Why retailers can no longer ignore Progressive Web Apps (PWAs) as they start to revolutionise mobile retail

By Mark Fitzsimmons | Managing director

Xigen

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July 13, 2018 | 5 min read

Mobile has been at the forefront of retailer’s minds for many years, and with good reason. Back in 2016 research from IMRG highlighted that for the first time over half of online sales were made through mobile devices in the UK over three months (November 2015 - January 2016). Also, Google and PayPal have released a report that predicts two-thirds of ecommerce purchases in the UK will be made by a smartphone in 2020.

There is no question that in this mobile world retailers continually need to deliver the very best experience for consumers on mobile, which means embracing the new technology coming on stream.

One of the most important pieces of technology that’s been discussed at various recent ecommerce conferences is Progressive Web Apps (PWAs). They are delivered through the web and function like native apps. Importantly, PWAs combine everything that’s good about native mobile applications with everything that’s good about a mobile site.

Why embrace PWAs?

PWAs are easy to find and distribute: native apps must pass tricky approval rules to be accepted by app stores and then gain attention in these crowded marketplaces. Being a website PWAs are readily accessible, and can be found via organic and paid search, or links on social media. Users can open them in their browser before deciding whether to install – important because 86 per cent of time on mobile is spent on apps.

PWAs deliver a fast user experience: with research revealing over half of consumers leave a website if it takes more than three seconds to load, a PWA can be launched from a home screen and can be ready in less than a second, often beating native apps in load times.

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Better connectivity: PWAs work in areas of poor connectivity, or when connectivity comes and goes, such as on the move on a train or in the car due to pre-cached content being made available. In areas of intermittent connectivity those using a native app will likely get an ‘You’re offline’ screen.

No need to send updates: with native apps updates often have to be manually accepted and updated by the consumer. PWAs benefit from instant updates, no manual update is required, or App or Play Store approval.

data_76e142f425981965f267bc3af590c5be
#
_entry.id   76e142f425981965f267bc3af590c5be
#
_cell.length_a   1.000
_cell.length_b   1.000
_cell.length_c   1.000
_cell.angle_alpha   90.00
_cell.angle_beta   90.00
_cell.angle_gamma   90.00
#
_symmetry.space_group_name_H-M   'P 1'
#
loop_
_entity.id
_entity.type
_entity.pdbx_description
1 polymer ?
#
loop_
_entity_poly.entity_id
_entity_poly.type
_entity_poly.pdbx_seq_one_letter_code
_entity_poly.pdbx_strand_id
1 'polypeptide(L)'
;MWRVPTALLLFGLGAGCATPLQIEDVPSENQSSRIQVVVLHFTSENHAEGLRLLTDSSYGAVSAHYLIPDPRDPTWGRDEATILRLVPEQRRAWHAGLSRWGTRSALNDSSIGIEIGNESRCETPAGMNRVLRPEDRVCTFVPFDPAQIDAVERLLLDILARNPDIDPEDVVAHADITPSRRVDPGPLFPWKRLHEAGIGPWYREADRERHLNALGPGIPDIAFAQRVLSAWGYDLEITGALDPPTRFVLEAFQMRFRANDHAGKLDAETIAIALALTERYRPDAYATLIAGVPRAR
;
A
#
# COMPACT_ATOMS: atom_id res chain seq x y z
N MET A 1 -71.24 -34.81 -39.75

No space issues: once downloaded, native apps can take up a lot of space on phones. PWAs take significantly less. Also, a PWA is linkable, which means it can be opened using a URL and shared on social media, by email, text message, and online ads, for example.

PWAs are device agnostic and work across all mobile platforms: because PWAs are hosted online they work across all devices and systems, whether iOS or Android. This means retailers can deliver the same stand out customer experience on whatever mobile device consumers are on, saving them time and money in designing apps for different devices and systems.

The technology is available: many browsers such as Chrome and Opera support PWAs. Also, Magento launched a PWA Studio in April to help retailers develop PWAs.

PWAs are the future of mobile retail

Retailers no longer need to choose between creating an app that provides an amazing experience or a website that’ll see more traffic – you get the best of both worlds with a PWA.

In the UK retailers including Debenhams and Hobbycraft are already using the technology, along with global brands Twitter, Uber, Starbucks and Alibaba.

Looking at Alibaba’s success since upgrading their website to a PWA, they have experienced a 76 per cent increase in conversions across browsers, and a 30 per cent increase in monthly active user rates on Android with a 14 per cent increase on iOS.

PWAs are straightforward to create using existing web technologies and deliver a faster and better experience for users on mobile, driving engagement and conversion rates. They are also much easier to deliver reach from and maintain than traditional apps.

PWAs must be properly explored by all retailers looking for success in the mobile age - at least, those that don’t want to risk being left behind.

Mark Fitzsimmons, managing director, Xigen

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